My journey started with the first funk song ever recorded. On a hunch, I imported “Cold Sweat” into Magic Music Visuals and the patterns that were generated looked like quilts from Gee’s Bend, Alabama and Kuba textiles from West/Central Africa. This was when I realized that cultural production could be algorithmic… a unique kind of maker grammar.
Magic Music Visuals is music visualization software that I’ve used in the past to VJ live, outdoor events. The sound-generated images were mapped and projected on walls and buildings in Taos, New Mexico and Boston, MA. DJs provided the music and I sat nearby with my laptop (running Magic).
This week, I was challenged to think of ways to develop projects using 2020 U.S. Census data (see above) on self-response rates in Massachusetts. I recalled a computer science class I taught where students who majored in music and composed songs based on data; visual arts students translated 2D bar charts into 3D models using Tinkercad and 3D printed them.
I discovered TwoTone, a web-based app that converts data into sounds. TwoTone allows users without any music or technical background to create sounds out of their datasets to better understand them. For converting numerical values to audio, TwoTone uses a Musical Scale, whereby higher values correspond to higher pitches. On the far left is the “Data Source” or variable and the corresponding instrument is on the right. Variables include:
- DRRINT = Daily Self-Response Rate — Internet (Piano)
- DRRALL = Daily Self-Response Rate — Overall (Double Bass)
- CRRINT = Cumulative Self-Response Rate — Overall (Church Organ)
People can become a data DJs by layering and mixing tracks (variables). They can add their voices by narrating in between or during tracks and make that into a story. I immediately thought of a data-driven hip-hop cypher with a DJ and rapper providing the words and music, then using the mix-down (MP3 file) to create a three-dimensional representation of the production.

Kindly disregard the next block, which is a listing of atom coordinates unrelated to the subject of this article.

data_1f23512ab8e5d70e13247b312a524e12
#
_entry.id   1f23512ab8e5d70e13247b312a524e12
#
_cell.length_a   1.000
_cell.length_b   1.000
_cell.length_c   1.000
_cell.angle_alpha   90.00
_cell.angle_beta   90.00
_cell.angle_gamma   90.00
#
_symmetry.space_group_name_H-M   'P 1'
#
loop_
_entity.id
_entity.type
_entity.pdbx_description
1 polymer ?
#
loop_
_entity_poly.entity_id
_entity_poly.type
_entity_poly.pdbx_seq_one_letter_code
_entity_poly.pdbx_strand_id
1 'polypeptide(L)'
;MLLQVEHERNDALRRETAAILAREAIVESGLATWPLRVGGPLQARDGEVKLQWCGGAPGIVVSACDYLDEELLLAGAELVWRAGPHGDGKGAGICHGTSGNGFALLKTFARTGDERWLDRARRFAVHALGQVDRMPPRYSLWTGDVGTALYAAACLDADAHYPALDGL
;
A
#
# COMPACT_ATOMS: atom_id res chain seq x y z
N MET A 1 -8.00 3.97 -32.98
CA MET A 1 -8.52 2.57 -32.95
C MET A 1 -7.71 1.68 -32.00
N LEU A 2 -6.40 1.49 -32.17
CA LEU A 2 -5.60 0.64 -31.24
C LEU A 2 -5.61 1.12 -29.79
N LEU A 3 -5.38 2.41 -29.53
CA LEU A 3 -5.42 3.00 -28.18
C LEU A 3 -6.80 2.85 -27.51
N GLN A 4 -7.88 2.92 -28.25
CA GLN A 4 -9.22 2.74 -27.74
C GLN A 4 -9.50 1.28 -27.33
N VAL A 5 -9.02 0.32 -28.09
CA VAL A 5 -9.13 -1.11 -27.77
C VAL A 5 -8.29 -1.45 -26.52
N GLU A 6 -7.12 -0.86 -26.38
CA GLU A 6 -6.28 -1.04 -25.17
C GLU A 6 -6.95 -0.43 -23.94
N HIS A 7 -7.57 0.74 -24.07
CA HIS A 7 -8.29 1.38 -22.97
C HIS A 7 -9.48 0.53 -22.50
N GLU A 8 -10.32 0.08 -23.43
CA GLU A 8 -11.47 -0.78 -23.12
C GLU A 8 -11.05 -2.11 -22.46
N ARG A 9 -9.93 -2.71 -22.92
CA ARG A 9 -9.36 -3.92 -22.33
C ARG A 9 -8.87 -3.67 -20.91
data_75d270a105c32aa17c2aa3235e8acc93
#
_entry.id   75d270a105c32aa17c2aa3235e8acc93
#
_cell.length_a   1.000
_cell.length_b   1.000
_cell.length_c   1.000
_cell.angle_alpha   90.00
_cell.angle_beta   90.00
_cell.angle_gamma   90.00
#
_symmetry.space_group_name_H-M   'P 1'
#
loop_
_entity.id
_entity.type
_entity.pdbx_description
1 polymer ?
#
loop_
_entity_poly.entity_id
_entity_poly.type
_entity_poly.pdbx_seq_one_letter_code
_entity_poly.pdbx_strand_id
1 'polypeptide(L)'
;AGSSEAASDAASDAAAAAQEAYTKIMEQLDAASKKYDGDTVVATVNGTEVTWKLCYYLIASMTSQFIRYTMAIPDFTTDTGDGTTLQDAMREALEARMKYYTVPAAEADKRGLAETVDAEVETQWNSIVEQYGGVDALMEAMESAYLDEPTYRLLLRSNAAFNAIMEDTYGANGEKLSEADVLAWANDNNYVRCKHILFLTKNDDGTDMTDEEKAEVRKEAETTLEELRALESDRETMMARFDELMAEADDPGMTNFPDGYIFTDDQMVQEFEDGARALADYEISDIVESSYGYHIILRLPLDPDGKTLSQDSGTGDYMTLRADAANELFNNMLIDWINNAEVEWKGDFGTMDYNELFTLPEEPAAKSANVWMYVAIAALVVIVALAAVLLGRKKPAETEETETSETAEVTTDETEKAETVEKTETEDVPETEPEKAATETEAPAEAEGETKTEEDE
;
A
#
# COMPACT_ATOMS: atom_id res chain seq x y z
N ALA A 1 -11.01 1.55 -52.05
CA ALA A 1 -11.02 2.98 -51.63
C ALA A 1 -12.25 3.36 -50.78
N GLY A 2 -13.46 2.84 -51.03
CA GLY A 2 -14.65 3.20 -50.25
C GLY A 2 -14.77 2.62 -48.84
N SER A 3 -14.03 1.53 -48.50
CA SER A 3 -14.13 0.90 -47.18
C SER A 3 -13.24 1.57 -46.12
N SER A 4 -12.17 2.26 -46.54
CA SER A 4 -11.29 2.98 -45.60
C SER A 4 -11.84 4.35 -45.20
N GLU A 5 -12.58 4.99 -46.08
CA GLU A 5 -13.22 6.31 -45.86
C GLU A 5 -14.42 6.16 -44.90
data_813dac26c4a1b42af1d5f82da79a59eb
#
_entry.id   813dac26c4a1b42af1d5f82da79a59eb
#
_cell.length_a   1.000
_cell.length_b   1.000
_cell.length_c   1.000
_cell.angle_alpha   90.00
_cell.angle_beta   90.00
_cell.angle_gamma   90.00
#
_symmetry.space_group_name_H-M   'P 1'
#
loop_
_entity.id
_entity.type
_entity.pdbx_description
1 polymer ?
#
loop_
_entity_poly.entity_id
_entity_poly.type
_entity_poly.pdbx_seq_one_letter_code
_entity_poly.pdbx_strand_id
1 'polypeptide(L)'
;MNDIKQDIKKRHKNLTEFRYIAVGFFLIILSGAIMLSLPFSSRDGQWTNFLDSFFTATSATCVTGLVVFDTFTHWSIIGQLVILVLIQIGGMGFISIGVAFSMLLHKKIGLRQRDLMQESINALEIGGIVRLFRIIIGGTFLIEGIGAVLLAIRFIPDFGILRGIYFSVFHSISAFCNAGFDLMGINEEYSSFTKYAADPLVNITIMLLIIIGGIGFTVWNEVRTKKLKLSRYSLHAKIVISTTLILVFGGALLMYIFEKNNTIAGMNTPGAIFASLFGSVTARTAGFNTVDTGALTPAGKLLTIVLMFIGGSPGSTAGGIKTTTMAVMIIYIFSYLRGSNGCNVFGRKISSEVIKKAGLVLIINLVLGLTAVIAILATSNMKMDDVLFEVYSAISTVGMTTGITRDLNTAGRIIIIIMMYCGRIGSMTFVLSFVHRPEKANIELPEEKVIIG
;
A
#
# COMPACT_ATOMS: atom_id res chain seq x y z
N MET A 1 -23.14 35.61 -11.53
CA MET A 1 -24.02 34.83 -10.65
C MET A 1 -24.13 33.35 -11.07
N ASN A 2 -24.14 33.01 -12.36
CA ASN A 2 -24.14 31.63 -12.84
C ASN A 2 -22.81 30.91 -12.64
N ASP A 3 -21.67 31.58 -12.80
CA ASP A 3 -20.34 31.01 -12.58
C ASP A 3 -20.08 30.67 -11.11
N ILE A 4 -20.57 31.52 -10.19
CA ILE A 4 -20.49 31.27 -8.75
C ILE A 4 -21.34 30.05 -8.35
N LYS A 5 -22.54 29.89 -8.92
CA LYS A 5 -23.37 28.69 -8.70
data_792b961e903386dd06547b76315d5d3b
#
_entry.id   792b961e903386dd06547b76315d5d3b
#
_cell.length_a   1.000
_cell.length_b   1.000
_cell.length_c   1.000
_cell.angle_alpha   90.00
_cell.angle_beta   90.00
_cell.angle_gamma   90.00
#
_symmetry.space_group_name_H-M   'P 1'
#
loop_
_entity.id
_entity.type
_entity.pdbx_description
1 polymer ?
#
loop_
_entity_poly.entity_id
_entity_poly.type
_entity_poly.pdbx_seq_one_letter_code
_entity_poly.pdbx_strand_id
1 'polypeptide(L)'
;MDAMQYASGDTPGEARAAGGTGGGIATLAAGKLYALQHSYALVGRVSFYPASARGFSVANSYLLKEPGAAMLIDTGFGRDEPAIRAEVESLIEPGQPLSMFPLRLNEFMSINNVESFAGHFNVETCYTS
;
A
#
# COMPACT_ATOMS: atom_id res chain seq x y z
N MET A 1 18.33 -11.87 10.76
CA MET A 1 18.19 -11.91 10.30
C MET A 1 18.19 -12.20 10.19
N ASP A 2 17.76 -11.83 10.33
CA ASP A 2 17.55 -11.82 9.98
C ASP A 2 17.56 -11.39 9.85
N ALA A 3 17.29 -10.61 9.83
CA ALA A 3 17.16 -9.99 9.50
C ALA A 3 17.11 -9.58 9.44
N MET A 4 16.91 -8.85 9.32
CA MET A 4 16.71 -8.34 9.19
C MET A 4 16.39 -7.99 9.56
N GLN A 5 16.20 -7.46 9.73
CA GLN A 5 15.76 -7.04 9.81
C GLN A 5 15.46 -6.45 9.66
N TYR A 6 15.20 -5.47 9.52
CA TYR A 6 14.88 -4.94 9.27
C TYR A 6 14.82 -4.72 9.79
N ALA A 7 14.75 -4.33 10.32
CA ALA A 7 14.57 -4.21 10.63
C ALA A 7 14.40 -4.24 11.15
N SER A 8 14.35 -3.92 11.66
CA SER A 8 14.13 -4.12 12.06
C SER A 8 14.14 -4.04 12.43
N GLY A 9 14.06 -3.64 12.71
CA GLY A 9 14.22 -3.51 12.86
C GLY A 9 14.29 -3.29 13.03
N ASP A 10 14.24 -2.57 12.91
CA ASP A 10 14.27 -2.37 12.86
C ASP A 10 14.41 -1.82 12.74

To create the 3D model, I imported the mix-down (MP3 file) into Magic and created a waveform effect. I used the kaleidoscope to create a circular design. Then, I inverted the waveform and cleaned it up using Inkscape. I imported the SVG file into Tinkercad and created the model.
A next step might be to 3D print this model or go back in with Magic and create a fully realized (complex) visualization. I’m thinking about what this might look like as an interactive object. For now, I will create how-to guides and link these stages to learning strands such as ISTE’s Computational Thinker standard:
In 2017, I learned that marine scientists in Little Cayman were inserting sensors into invasive lionfish to track their movements. I suggested taking the lionfish data and doing something similar to what I did with the Census data so that Cayman students could visually see what was happening when the fish moved further and further out in the ocean. Unfortunately, we never got around to trying that but maybe in the near future.